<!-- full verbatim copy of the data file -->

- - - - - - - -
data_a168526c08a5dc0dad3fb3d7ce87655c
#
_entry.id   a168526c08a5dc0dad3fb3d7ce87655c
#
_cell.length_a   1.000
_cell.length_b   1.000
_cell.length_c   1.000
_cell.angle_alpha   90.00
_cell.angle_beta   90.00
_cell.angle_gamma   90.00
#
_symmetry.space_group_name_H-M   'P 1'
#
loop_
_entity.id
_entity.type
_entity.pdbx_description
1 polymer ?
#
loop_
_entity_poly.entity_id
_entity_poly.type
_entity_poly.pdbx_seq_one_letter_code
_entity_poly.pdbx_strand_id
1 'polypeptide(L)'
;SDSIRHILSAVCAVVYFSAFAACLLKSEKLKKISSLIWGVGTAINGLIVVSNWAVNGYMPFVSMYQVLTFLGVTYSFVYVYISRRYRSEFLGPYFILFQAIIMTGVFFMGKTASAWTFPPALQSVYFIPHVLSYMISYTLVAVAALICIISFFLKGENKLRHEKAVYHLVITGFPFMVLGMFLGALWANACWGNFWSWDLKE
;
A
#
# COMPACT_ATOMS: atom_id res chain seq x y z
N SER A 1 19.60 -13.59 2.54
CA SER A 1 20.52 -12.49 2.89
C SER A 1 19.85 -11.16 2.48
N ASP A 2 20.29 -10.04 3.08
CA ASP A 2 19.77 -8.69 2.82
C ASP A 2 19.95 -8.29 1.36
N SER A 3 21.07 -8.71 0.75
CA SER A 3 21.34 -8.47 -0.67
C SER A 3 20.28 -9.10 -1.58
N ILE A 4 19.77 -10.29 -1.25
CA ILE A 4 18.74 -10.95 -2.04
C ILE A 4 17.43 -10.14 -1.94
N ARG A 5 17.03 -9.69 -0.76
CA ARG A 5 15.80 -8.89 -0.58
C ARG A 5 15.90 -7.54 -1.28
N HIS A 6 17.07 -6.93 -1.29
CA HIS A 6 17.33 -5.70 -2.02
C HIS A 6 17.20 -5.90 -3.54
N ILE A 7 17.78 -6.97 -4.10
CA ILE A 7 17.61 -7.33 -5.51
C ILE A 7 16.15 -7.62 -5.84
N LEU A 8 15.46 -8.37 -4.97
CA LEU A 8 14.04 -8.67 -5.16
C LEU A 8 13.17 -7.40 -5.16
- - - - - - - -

data_a168526c08a5dc0dad3fb3d7ce87655c
#
_entry.id   a168526c08a5dc0dad3fb3d7ce87655c
#
_cell.length_a   1.000
_cell.length_b   1.000
_cell.length_c   1.000
_cell.angle_alpha   90.00
_cell.angle_beta   90.00
_cell.angle_gamma   90.00
#
_symmetry.space_group_name_H-M   'P 1'
#
loop_
_entity.id
_entity.type
_entity.pdbx_description
1 polymer ?
#
loop_
_entity_poly.entity_id
_entity_poly.type
_entity_poly.pdbx_seq_one_letter_code
_entity_poly.pdbx_strand_id
1 'polypeptide(L)'
;SDSIRHILSAVCAVVYFSAFAACLLKSEKLKKISSLIWGVGTAINGLIVVSNWAVNGYMPFVSMYQVLTFLGVTYSFVYVYISRRYRSEFLGPYFILFQAIIMTGVFFMGKTASAWTFPPALQSVYFIPHVLSYMISYTLVAVAALICIISFFLKGENKLRHEKAVYHLVITGFPFMVLGMFLGALWANACWGNFWSWDLKE
;
A
#
# COMPACT_ATOMS: atom_id res chain seq x y z
N SER A 1 19.60 -13.59 2.54
CA SER A 1 20.52 -12.49 2.89
C SER A 1 19.85 -11.16 2.48
N ASP A 2 20.29 -10.04 3.08
CA ASP A 2 19.77 -8.69 2.82
C ASP A 2 19.95 -8.29 1.36
N SER A 3 21.07 -8.71 0.75
CA SER A 3 21.34 -8.47 -0.67
C SER A 3 20.28 -9.10 -1.58
N ILE A 4 19.77 -10.29 -1.25
CA ILE A 4 18.74 -10.95 -2.04
C ILE A 4 17.43 -10.14 -1.94
N ARG A 5 17.03 -9.69 -0.76
CA ARG A 5 15.80 -8.89 -0.58
C ARG A 5 15.90 -7.54 -1.28
N HIS A 6 17.07 -6.93 -1.29
CA HIS A 6 17.33 -5.70 -2.02
C HIS A 6 17.20 -5.90 -3.54
N ILE A 7 17.78 -6.97 -4.10
CA ILE A 7 17.61 -7.33 -5.51
C ILE A 7 16.15 -7.62 -5.84
N LEU A 8 15.46 -8.37 -4.97
CA LEU A 8 14.04 -8.67 -5.16
C LEU A 8 13.17 -7.40 -5.16